One afternoon you get a call from a long-time retailer complaining that your product is being sold on Amazon at prices 20% lower. Your retailer is frustrated because he’s repeatedly being asked by customers to match these lower prices, something he can’t afford to do. If you’re like so many brands today, not only do you not recognize the name of this Amazon reseller, you have no idea how to stop them. How do you make sure you know the resellers of your brand on Amazon?
Mark Ward hasn't got time to worry about Amazon's arrival in Australia. If navigating the Christmas rush wasn't enough, he and his team are now gearing up for their busiest time of the year – back to school. The process starts in October, when parents get their school lists. "The very organised ones, as soon as they get the list they just want it done and out of their life," Mr Ward says. "We do find that that last week of January before the kids get back is just chaotic," Mr Ward says.
Amazon has been struggling to recruit luxury brands to sell their good on its platform, but there is one way that it could make its marketplace more of a destination for shoppers looking for certain tiers of luxury products. Amazon could launch vertically integrated, mass-customized brands of its own that use technology to smooth the customer shopping process, similar to Indochino.
Muck Rack makes it simple to find people, tweets, or articles that mention any name, keyword, company, hashtag etc. We've compiled this guide to help you make the most of your search.
Selecting a term
Start searching tweets, articles from media outlets, articles mentioned in tweets, journalists'
names, titles and bios with some suggested searches:
Companies or Topics (e.g. iPhone, Microsoft)
Phrases (e.g. "cloud computing") — use quotes to keep the terms together
Twitter handles (e.g. @username) — returns those who have mentioned or replied to
Names (e.g. "David Pogue")
Hashtags (e.g. #sxsw, #london2012)
Bio details (e.g. vegan, Olympics, father)
Muck Rack's Advanced Search allows for many boolean operators.
Find results that mention multiple specified terms, use AND or
+. For example, ensure each result contains both Elon Musk and Mark Zuckerberg by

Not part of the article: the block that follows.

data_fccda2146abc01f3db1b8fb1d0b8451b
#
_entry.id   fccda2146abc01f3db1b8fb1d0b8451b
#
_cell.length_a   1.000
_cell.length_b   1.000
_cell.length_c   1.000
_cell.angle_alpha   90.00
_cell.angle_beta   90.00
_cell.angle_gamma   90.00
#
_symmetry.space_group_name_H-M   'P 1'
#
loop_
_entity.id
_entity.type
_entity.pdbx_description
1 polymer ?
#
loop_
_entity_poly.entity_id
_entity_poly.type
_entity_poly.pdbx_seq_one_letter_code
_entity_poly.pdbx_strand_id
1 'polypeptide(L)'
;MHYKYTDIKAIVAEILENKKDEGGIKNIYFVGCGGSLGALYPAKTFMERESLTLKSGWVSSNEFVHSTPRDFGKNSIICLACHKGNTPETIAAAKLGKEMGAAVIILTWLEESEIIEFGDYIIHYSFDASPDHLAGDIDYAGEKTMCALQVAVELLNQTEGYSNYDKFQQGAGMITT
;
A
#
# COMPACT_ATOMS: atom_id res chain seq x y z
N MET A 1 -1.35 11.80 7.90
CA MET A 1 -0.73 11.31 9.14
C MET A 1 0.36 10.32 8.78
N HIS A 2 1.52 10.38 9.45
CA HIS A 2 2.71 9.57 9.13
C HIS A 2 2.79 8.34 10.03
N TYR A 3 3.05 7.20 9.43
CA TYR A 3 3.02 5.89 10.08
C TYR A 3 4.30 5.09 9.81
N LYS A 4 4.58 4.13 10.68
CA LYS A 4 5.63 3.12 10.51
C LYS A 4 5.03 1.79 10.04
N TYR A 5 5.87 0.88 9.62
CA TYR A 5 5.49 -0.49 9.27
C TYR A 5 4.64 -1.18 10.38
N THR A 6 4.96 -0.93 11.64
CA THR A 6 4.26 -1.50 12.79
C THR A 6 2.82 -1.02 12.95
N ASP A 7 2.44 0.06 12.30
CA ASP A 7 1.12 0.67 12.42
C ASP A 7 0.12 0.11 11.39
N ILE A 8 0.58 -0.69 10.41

searching Musk AND Zuckerberg or Musk + Zuckerberg.
Use the operators OR or , to broaden your search when you'd like either of
multiple terms to appear in results. (This is the default behavior of our search when no operators
are used). For example, results will contain either cake or cookie by searching cake OR cookie or cake,cookie
Use NOT or - to subtract results from your search. For
example, searching Disney will yield results about the Walt Disney Company as well as Walt Disney
World Resort. To exclude mentions of Disney World, search for Disney -World or Disney
When using one of these operators with a phrase, enclose it in quotation marks. For example, you can
find results about smartphones excluding Apple's iPhone 4S by searching smartphone -"iPhone
Exact case matching or punctuation
If you're searching for a brand name or keyword that relies on specific punctuation marks or capitalization, you can
find results that match your exact query by adding matchcase: before the keyword you're searching for, like matchcase:E*TRADE .
Use parentheses to separate multiple
boolean phrases. For example, to find journalists talking about having fun in Disney World or
Disneyland, search for ("disney world" OR disneyland) AND fun.
An asterisk can be used to search for any variation of a root word truncated by the asterisk. For example, searching for admin* will return results for administrator, administration, administer, administered, etc.
A near operator is an AND operator where you can control the distance between the words. You can vary the distance the near operation uses by adding a forward slash and number (between 0-99) such as strawberries NEAR/10 "whipped cream", which means the strawberries must exist within 10 words of "whipped cream".